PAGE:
Award-winning Chef Phyllis Segura has cooked for people in all walks of life both in the U.S. and E.U. Chef Phyllis has been cooking for special people since 2000.
She attended the Apicius Cooking School of Lorenzo de’Medici in Florence, Italy; received a James Beard Foundation scholarship; attended various New York cooking schools; and watched her grandmother very carefully.
As a personal and private chef Phyllis cooks for individual clients and offers cooking demonstrations regularly. She specializes in small elegant dinner parties, and intimate dinners - plated or buffet, weekday meals and private and group culinary instructions.
The chef prepares a wide variety of cuisines. Whereas a restaurant chef might have a specialty that is served daily, as a personal or private chef Segura applies her skills to the requirements and palates of her clients. Fresh and seasonal ingredients make the best dishes. She is not shy with herbs and spices and will go out of her way to source ingredients.

Vegetarian, Vegan, Macrobiotic, Kosher, grain-free, dairy-free, gluten-free, blood type, diabetic and other special diets are available. Chef prefers to use organic, pesticide and antibiotic free, non-GMO and local products as much as possible.
Consultations with nutritionists are recommended for special needs and diets for proper guidelines.

References and a rate sheet are available. She currently lives in Saugerties, NY.
In 2013 she offered cooking classes in her home kitchen in Spencertown,NY www.reddoorcookingworkshop.blogspot.com

Send an email: info@cookingontheriver.com

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Wednesday, March 31, 2010


This braised dish fell together, almost by itself, just from what was in the pantry and fridge. I love the way eggplant melts down to taste and feel very meaty. The addition here of the fennel, instead of celery, adds a bit more flavor interest. You can spice it up with the jalapeno and red pepper flakes if you must, and I must, but it tastes good without them. just a touch of sweetener removes any possible bitterness. I don't know a good substitute for the Zatar and it is a major component here so well worth locating - try Fairway and Kalustyans or any Middle Eastern grocery. Some friends had raved about Trader Joe's frozen artichoke pieces so I bought some. Right they are. Sometimes frozen artichoke hearts still have tough outer leaves but these do not. A few squirts of lemon and a dash of finishing salt add mouth-watering appeal. It's not a pretty dish - very dark - so you will need to garnish it well. Worth the effort.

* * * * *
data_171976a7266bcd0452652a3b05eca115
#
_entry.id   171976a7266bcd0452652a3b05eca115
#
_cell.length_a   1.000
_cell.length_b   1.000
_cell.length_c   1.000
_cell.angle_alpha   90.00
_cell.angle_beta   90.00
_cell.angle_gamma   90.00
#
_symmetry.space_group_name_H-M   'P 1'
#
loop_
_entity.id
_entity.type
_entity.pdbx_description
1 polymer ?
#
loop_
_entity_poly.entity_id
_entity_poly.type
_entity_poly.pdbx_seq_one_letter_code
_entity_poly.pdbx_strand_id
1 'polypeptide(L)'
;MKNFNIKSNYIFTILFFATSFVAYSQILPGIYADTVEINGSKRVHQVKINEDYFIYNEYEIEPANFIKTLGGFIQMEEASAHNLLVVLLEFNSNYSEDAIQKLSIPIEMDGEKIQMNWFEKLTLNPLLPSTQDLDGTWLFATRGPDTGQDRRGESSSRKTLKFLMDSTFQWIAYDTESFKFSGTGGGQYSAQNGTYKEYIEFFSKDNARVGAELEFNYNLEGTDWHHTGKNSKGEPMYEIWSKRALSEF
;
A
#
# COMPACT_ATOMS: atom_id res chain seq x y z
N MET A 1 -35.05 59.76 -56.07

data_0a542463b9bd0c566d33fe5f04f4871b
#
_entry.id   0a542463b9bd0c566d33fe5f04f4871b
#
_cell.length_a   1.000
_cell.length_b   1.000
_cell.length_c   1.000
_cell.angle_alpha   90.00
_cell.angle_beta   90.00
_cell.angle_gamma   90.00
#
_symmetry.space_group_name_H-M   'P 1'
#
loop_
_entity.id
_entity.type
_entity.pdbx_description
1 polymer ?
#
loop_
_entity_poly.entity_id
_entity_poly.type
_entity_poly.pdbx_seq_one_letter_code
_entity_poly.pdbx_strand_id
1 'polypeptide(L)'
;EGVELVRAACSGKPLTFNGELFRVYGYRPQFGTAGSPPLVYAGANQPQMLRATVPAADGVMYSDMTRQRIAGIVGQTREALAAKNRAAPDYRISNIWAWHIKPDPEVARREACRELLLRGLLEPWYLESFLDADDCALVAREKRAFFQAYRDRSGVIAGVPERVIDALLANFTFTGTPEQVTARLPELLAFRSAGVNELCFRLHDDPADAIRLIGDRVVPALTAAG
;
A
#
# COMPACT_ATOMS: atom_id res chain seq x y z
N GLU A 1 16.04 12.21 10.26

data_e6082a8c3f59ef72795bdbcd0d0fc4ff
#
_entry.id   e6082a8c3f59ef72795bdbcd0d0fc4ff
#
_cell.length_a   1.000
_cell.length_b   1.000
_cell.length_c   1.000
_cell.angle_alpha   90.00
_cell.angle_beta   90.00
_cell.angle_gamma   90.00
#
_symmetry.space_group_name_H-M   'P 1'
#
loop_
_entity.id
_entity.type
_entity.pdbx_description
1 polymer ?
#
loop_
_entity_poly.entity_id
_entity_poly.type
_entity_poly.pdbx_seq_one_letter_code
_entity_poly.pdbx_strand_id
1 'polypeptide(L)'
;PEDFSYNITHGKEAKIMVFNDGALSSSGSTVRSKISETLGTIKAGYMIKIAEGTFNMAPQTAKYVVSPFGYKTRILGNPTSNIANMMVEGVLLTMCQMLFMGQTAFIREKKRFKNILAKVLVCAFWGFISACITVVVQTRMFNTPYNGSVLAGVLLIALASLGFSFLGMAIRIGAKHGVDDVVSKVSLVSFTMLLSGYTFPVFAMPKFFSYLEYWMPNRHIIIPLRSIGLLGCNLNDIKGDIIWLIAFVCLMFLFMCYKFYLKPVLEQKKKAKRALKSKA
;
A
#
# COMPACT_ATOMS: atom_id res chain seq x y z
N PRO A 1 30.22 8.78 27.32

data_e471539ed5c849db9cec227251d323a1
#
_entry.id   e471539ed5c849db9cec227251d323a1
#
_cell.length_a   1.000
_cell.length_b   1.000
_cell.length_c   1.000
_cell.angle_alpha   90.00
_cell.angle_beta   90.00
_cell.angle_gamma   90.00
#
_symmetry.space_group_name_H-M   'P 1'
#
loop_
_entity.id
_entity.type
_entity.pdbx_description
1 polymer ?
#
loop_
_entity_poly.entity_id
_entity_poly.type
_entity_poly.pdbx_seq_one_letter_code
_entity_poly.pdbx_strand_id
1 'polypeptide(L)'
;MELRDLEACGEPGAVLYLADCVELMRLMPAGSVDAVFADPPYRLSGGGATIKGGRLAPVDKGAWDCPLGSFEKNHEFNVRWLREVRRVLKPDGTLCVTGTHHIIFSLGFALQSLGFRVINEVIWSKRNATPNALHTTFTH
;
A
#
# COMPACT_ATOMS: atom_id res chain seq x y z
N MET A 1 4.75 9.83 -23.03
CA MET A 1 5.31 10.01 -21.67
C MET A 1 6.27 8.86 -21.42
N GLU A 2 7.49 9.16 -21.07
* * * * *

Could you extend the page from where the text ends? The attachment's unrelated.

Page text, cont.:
©2010 Phyllis Segura

2-3 tablespoons extra-virgin olive oil
1 large yellow onion, large dice
1 medium eggplant, large dice
1 fennel bulb, large dice
leafy part of fennel tops, chopped
10-12 artichoke pieces, Trader Joe’s frozen artichokes
2-3 garlic cloves, sliced
½ cup diced sundried tomatoes in oil
3-4 tablespoon flat-leafed parsley, chopped, plus more for garnish
1 jalapeno, seeds removed and diced (optional)
2 teaspoons Syrian Zatar
red pepper flakes
honey or agave nectar
sea salt
fresh lemon juice

Saute the onion in the heated olive oil. Add the eggplant and fennel with some of the chopped leafy part of the tops, then the garlic pieces. Add the sundried tomatoes and some of the oil, and all of the artichokes. Stir and toss to get all the pieces amalgamated, oiled and heated. Stir in a sprinkle of the Zatar and few red pepper flakes, the chopped parsley, and a squirt or two of honey or agave nectar, your choice. Add a pinch of salt. Stir well for about 2-3 minutes.

Add about ¼ cup of water then lower the heat and cover to let the vegetables steam briefly. Either continue cooking slowly on top of the stove or place in a
300˚F. oven well covered for about 1-1-1/2 hours to braise slowly.

Taste and season.

Serve hot or room temperature with a squirt or two of fresh lemon juice and some freshly chopped parsley.

*Juggle: rearrange adroitly

This is what Eggplant Juggle looks like with a wreath of parsley and lemon.


Flame Schon( Diane Rochlin) said...

this looks very good..eggplant juggle. I have some zatar that was sent to me long ago...wondering if it may still be good and whether it is "Syrian zaatar", I don't know the ingredients of mine but what is in Syrian zaatar? I believe that they all must have sumac ..right?

cookingontheriver said...

There are different kinds of Zatar. You can use any of them. They all seem to have sesame seeds. I am not certain that they all have Sumac. Some have hyssop, thyme, etc. Usually the ingredients are listed.